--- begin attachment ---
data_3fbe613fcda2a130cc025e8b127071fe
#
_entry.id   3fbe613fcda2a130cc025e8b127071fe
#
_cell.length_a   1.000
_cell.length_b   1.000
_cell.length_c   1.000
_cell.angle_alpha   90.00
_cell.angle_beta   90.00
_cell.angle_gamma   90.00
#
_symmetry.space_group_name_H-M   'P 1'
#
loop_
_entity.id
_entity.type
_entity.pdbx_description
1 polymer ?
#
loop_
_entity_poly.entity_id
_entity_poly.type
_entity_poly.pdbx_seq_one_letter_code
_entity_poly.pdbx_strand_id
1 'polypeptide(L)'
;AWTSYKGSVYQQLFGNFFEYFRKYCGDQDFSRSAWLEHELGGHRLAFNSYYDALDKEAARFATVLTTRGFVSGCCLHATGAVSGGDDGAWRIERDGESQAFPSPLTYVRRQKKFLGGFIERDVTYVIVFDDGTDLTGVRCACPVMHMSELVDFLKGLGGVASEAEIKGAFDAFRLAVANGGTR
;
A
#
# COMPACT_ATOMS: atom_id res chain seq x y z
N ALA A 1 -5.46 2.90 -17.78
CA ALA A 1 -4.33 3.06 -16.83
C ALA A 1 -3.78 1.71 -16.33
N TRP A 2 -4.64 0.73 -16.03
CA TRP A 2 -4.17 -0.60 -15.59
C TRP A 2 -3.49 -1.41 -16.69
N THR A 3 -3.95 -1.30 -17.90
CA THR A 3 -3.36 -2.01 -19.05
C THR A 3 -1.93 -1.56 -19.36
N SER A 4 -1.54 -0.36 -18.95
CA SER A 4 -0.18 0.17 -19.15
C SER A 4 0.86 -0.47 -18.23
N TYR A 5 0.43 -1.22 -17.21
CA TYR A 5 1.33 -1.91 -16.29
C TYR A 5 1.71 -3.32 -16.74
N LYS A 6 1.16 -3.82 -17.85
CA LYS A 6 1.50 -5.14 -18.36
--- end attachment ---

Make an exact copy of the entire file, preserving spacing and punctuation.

data_3fbe613fcda2a130cc025e8b127071fe
#
_entry.id   3fbe613fcda2a130cc025e8b127071fe
#
_cell.length_a   1.000
_cell.length_b   1.000
_cell.length_c   1.000
_cell.angle_alpha   90.00
_cell.angle_beta   90.00
_cell.angle_gamma   90.00
#
_symmetry.space_group_name_H-M   'P 1'
#
loop_
_entity.id
_entity.type
_entity.pdbx_description
1 polymer ?
#
loop_
_entity_poly.entity_id
_entity_poly.type
_entity_poly.pdbx_seq_one_letter_code
_entity_poly.pdbx_strand_id
1 'polypeptide(L)'
;AWTSYKGSVYQQLFGNFFEYFRKYCGDQDFSRSAWLEHELGGHRLAFNSYYDALDKEAARFATVLTTRGFVSGCCLHATGAVSGGDDGAWRIERDGESQAFPSPLTYVRRQKKFLGGFIERDVTYVIVFDDGTDLTGVRCACPVMHMSELVDFLKGLGGVASEAEIKGAFDAFRLAVANGGTR
;
A
#
# COMPACT_ATOMS: atom_id res chain seq x y z
N ALA A 1 -5.46 2.90 -17.78
CA ALA A 1 -4.33 3.06 -16.83
C ALA A 1 -3.78 1.71 -16.33
N TRP A 2 -4.64 0.73 -16.03
CA TRP A 2 -4.17 -0.60 -15.59
C TRP A 2 -3.49 -1.41 -16.69
N THR A 3 -3.95 -1.30 -17.90
CA THR A 3 -3.36 -2.01 -19.05
C THR A 3 -1.93 -1.56 -19.36
N SER A 4 -1.54 -0.36 -18.95
CA SER A 4 -0.18 0.17 -19.15
C SER A 4 0.86 -0.47 -18.23
N TYR A 5 0.43 -1.22 -17.21
CA TYR A 5 1.33 -1.91 -16.29
C TYR A 5 1.71 -3.32 -16.74
N LYS A 6 1.16 -3.82 -17.85
CA LYS A 6 1.50 -5.14 -18.36